Authors Adrian J. Slywotzky and Karl Weber offer tips on creating what people love before they know they want it.
The book: Demand: Creating What People Love Before They Know They Want It, by Adrian J. Slywotzky and Karl Weber; Crown Business.
The big idea: Successful companies recognize that a gap exists between what people want and what they buy when they can't find better alternatives. These companies create demand by designing products that produce an emotional connection with consumers, remove their hassles, and every day in every way get better and better.
The backstory: Slywotzky has written several excellent books about how companies make money.
Don't tell. Show: Slywotzky presents dozens of enjoyably detailed case studies. He includes some of the usual examples (Zipcar, Amazon's Kindle) as well as some surprising ones (Eurostar trains, the Seattle Opera).
If you read nothing else: Chapter Two extols companies that identify and eliminate pain points for customers. For example, after health care company CareMore examined the problems seniors were having with navigating the medical system, it introduced new services, including free transportation to appointments. Chapter Four explains how to transform a product from something that sounds good to something people actually buy.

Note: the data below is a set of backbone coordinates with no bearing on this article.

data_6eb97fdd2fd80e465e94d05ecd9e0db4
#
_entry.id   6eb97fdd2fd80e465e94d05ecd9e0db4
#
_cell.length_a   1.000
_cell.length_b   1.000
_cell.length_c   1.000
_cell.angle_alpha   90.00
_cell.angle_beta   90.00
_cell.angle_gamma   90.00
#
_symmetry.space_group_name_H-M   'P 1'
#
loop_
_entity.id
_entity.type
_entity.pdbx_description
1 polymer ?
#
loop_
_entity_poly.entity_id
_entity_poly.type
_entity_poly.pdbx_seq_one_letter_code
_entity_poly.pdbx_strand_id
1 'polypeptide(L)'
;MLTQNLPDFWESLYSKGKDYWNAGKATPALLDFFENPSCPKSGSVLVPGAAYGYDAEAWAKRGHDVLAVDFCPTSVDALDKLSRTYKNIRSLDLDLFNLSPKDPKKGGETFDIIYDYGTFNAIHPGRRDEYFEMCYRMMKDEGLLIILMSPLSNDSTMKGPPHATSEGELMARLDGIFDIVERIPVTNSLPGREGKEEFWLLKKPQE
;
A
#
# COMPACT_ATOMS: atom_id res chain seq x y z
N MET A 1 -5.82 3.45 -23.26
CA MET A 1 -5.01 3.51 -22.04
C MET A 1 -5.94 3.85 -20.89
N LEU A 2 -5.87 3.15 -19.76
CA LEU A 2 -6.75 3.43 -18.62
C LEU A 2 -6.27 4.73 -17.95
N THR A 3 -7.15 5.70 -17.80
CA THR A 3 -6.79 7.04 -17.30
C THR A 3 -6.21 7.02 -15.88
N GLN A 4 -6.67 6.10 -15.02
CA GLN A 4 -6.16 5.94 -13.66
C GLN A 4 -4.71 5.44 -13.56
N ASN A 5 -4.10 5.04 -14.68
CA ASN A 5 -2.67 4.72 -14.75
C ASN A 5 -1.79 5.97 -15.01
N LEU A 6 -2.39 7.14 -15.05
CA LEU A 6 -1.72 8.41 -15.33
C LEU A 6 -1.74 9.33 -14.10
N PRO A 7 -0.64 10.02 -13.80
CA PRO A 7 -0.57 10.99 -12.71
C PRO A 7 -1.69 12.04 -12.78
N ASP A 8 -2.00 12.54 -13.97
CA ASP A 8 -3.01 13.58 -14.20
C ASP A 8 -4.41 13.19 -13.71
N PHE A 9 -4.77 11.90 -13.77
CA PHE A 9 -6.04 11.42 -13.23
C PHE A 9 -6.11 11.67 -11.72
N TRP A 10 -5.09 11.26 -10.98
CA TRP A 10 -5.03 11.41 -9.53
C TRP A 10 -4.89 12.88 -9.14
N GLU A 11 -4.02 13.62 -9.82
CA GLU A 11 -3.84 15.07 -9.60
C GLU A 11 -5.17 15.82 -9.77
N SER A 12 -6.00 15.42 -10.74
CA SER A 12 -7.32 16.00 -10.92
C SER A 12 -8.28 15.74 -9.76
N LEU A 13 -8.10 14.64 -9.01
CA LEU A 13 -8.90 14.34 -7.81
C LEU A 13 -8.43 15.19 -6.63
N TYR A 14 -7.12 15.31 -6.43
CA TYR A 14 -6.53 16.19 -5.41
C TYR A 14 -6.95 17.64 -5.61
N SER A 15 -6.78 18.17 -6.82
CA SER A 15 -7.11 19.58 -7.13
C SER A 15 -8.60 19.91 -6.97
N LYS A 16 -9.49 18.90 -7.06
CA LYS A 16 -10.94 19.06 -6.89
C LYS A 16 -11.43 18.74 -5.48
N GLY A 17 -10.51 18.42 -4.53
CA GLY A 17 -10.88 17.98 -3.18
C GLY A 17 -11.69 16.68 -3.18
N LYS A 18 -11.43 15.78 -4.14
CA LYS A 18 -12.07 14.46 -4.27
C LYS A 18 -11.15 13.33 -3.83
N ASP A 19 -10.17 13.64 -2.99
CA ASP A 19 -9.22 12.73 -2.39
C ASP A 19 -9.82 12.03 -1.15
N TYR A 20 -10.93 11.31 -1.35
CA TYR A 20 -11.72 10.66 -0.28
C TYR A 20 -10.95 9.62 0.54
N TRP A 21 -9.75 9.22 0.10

Food for thought: Any product could always be a little better, every customer a bit more satisfied. How do leaders assess at what point improvements succumb to the law of diminishing returns?
LEIGH BUCHANAN is an editor at large for Inc. magazine. A former editor at Harvard Business Review and founding editor of WebMaster magazine, she writes regular columns on leadership and workplace culture. @LeighEBuchanan